Lincoln’s Thanksgiving Proclamation

Lincoln’s Thanksgiving Proclamation and the Gettysburg Address

October 3, 1863

Background: Newly inaugurated President George Washington called for a national day of thanksgiving on November 26, 1789 to celebrate the end of the Revolutionary War and the ratification of the U.S. Constitution.

President John Adams issued a similar proclamation, but President Thomas Jefferson declined to continue the practice. For Jefferson, the wall of separation of church and state precluded religious declarations of thanksgiving. From 1815 until 1863, official thanksgiving proclamations were not issued until Lincoln re-instituted the practice. Three months after the Union victories at Gettysburg and Vicksburg, Lincoln was optimistic that the Civil War had reached a turning point.

Lincoln’s declaration: Exactly 74 years after President Washington proclaimed a day of national thanksgiving, on October 3, 1863 Lincoln officially declared the last Thursday of November “as a day of Thanksgiving and Praise.” Click here for a link to the text of Lincoln’s Proclamation which is also copied below.

Less than a month later Lincoln would deliver the Gettysburg Address. Click here for a link to the Gettysburg Address. Interestingly, some of Lincoln’s phraseology is repeated in both the Thanksgiving proclamation and the Gettysburg Address. In a nod to the Declaration of Independence, Lincoln’s Thanksgiving Proclamation describes the year 1863 as the year of “Independence of the United States the Eighty-eighth.” In the Gettysburg Address, this date would transform into “fourscore and seven years ago.”

In the Thanksgiving Proclamation Lincoln recognized that the theatre of battle had been “greatly contracted by the advancing armies and navies of the Union.” Against this backdrop, Lincoln observed that, “[t]he year that is drawing towards its close, has been filled with the blessings of fruitful fields and healthful skies.” In concluding the Proclamation, Lincoln hoped to “heal the wounds of the nation and to restore it as soon as may be consistent with Divine purposes to the full enjoyment of peace, harmony, tranquility and union.”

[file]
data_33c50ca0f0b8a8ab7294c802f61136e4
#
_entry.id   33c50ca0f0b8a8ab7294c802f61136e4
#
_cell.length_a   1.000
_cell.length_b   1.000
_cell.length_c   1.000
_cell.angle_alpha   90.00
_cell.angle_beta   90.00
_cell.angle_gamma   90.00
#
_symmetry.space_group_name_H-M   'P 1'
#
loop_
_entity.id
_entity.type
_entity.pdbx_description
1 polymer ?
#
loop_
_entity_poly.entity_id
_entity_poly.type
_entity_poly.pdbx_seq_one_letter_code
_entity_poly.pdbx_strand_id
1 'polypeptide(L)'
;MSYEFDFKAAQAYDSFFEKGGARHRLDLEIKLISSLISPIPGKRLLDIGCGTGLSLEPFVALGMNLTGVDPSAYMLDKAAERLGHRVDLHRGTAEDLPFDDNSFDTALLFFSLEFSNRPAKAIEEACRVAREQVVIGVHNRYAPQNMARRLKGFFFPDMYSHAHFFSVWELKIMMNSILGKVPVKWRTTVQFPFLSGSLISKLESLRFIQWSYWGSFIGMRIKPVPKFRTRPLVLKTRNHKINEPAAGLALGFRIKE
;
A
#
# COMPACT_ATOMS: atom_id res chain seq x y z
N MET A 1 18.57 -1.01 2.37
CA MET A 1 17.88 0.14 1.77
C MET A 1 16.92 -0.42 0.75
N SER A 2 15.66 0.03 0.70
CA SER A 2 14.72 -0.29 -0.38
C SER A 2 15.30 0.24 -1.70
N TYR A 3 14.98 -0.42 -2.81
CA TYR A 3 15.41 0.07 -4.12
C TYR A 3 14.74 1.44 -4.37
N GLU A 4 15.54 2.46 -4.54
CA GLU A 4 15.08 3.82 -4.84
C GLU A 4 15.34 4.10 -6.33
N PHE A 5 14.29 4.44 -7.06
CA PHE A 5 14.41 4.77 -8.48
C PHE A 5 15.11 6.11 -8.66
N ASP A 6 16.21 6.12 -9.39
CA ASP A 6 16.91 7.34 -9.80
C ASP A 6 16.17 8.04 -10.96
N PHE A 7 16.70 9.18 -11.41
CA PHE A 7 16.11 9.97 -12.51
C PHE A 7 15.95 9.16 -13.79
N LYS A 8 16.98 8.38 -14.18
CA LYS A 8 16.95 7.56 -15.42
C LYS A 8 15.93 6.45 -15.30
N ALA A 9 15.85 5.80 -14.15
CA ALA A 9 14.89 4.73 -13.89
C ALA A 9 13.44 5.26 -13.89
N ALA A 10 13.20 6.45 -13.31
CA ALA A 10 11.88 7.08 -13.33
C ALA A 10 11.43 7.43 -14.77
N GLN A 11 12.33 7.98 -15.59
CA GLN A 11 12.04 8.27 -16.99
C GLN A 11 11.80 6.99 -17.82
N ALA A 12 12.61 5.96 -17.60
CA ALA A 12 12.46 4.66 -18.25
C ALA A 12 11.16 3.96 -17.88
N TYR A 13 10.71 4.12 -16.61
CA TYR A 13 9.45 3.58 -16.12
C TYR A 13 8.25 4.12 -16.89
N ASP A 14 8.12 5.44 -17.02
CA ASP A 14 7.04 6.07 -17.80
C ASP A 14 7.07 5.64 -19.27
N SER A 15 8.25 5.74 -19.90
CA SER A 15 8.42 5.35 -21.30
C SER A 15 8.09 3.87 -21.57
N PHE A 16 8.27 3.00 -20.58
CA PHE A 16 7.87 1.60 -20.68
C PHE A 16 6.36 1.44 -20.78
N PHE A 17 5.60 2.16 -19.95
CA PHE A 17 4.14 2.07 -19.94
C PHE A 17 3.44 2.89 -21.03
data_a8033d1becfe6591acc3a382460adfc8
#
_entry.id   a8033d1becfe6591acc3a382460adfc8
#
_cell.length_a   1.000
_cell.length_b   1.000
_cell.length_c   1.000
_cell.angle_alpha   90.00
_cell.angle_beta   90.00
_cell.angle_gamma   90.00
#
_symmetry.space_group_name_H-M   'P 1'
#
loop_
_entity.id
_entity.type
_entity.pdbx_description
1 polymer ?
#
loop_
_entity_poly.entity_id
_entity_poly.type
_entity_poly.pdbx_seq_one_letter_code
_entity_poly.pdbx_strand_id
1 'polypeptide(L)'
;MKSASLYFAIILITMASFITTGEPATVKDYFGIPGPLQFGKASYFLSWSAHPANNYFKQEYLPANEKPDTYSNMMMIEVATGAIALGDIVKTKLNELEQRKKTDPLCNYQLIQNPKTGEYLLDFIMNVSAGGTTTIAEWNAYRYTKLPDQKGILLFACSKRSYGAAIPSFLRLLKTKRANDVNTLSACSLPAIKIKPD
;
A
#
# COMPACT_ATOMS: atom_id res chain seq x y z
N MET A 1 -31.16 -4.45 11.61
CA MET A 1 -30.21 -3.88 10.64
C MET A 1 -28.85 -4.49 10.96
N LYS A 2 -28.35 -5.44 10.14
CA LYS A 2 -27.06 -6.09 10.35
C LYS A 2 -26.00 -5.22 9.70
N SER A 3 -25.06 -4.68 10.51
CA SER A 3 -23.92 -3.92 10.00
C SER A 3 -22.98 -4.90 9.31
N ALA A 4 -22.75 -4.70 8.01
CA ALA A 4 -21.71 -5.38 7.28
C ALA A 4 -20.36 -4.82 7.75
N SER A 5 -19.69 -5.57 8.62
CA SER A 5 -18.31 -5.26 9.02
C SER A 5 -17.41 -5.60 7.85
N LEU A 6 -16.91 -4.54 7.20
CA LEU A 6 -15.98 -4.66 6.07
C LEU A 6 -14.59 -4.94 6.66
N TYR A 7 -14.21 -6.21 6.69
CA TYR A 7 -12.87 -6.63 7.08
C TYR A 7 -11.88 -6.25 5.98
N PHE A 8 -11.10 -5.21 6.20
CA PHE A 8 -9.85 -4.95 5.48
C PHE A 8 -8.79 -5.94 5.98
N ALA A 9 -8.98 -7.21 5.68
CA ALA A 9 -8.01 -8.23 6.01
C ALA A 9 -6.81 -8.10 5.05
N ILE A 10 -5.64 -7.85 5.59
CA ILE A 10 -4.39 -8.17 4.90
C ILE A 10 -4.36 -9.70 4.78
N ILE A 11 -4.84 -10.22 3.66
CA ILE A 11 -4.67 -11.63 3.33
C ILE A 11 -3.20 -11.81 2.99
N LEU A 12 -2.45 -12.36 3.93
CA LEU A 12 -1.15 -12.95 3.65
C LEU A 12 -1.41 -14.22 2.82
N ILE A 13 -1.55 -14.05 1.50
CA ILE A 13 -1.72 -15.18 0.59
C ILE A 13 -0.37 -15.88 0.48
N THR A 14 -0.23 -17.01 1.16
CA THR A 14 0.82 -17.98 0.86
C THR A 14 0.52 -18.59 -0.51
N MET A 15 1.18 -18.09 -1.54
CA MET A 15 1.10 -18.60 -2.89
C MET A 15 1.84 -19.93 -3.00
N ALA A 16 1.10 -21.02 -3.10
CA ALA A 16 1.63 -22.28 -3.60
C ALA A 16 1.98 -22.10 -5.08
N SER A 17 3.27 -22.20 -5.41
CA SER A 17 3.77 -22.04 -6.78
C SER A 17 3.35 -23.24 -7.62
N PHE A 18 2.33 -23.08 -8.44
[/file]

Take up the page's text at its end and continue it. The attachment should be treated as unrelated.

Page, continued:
A month before his death, in his Second Inaugural Address, Lincoln would repeat the theme of national reconciliation. The following immortal words are inscribed on the walls of the Lincoln Memorial:

With malice toward none; with charity for all; with firmness in the right, as God gives us to see the right, let us strive on to finish the work we are in; to bind up the nation’s wounds; to care for him who shall have borne the battle, and for his widow, and his orphan—to do all which may achieve and cherish a just, and a lasting peace, among ourselves, and with all nations.

Sarah Josepha Hale and the national Thanksgiving holiday:  Sarah Josepha Hale, a 74-year-old magazine editor, had written to Lincoln urging him to establish a “day of our annual Thanksgiving” which would be a “National and fixed Union Festival.” She explained, “You may have observed that, for some years past, there has been an increasing interest felt in our land to have the Thanksgiving held on the same day, in all the States; it now needs National recognition and authoritative fixation, only, to become permanently, an American custom and institution.”